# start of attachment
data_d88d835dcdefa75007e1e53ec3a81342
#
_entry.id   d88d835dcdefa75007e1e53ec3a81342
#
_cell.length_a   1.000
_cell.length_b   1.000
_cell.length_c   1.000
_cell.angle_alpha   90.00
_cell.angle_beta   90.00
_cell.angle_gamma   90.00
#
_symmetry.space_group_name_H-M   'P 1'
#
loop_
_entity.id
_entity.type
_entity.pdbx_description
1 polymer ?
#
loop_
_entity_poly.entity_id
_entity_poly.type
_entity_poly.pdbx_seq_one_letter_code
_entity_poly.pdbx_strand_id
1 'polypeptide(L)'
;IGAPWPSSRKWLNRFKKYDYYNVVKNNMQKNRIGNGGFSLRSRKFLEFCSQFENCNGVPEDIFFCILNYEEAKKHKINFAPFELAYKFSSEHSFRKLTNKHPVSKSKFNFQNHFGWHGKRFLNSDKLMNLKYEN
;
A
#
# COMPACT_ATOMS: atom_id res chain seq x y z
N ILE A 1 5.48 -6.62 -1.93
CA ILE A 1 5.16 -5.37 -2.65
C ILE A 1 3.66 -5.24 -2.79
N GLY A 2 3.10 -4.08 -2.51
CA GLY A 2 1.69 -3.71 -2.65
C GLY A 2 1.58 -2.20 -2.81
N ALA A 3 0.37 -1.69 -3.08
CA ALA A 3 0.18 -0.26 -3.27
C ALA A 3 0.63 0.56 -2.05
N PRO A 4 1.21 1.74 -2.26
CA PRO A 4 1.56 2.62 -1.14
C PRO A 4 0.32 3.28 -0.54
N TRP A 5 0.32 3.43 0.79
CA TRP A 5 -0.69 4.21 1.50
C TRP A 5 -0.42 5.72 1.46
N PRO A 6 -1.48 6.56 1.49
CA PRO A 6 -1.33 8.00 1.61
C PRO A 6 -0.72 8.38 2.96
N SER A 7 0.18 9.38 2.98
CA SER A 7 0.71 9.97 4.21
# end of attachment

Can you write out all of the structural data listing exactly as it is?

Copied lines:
data_d88d835dcdefa75007e1e53ec3a81342
#
_entry.id   d88d835dcdefa75007e1e53ec3a81342
#
_cell.length_a   1.000
_cell.length_b   1.000
_cell.length_c   1.000
_cell.angle_alpha   90.00
_cell.angle_beta   90.00
_cell.angle_gamma   90.00
#
_symmetry.space_group_name_H-M   'P 1'
#
loop_
_entity.id
_entity.type
_entity.pdbx_description
1 polymer ?
#
loop_
_entity_poly.entity_id
_entity_poly.type
_entity_poly.pdbx_seq_one_letter_code
_entity_poly.pdbx_strand_id
1 'polypeptide(L)'
;IGAPWPSSRKWLNRFKKYDYYNVVKNNMQKNRIGNGGFSLRSRKFLEFCSQFENCNGVPEDIFFCILNYEEAKKHKINFAPFELAYKFSSEHSFRKLTNKHPVSKSKFNFQNHFGWHGKRFLNSDKLMNLKYEN
;
A
#
# COMPACT_ATOMS: atom_id res chain seq x y z
N ILE A 1 5.48 -6.62 -1.93
CA ILE A 1 5.16 -5.37 -2.65
C ILE A 1 3.66 -5.24 -2.79
N GLY A 2 3.10 -4.08 -2.51
CA GLY A 2 1.69 -3.71 -2.65
C GLY A 2 1.58 -2.20 -2.81
N ALA A 3 0.37 -1.69 -3.08
CA ALA A 3 0.18 -0.26 -3.27
C ALA A 3 0.63 0.56 -2.05
N PRO A 4 1.21 1.74 -2.26
CA PRO A 4 1.56 2.62 -1.14
C PRO A 4 0.32 3.28 -0.54
N TRP A 5 0.32 3.43 0.79
CA TRP A 5 -0.69 4.21 1.50
C TRP A 5 -0.42 5.72 1.46
N PRO A 6 -1.48 6.56 1.49
CA PRO A 6 -1.33 8.00 1.61
C PRO A 6 -0.72 8.38 2.96
N SER A 7 0.18 9.38 2.98
CA SER A 7 0.71 9.97 4.21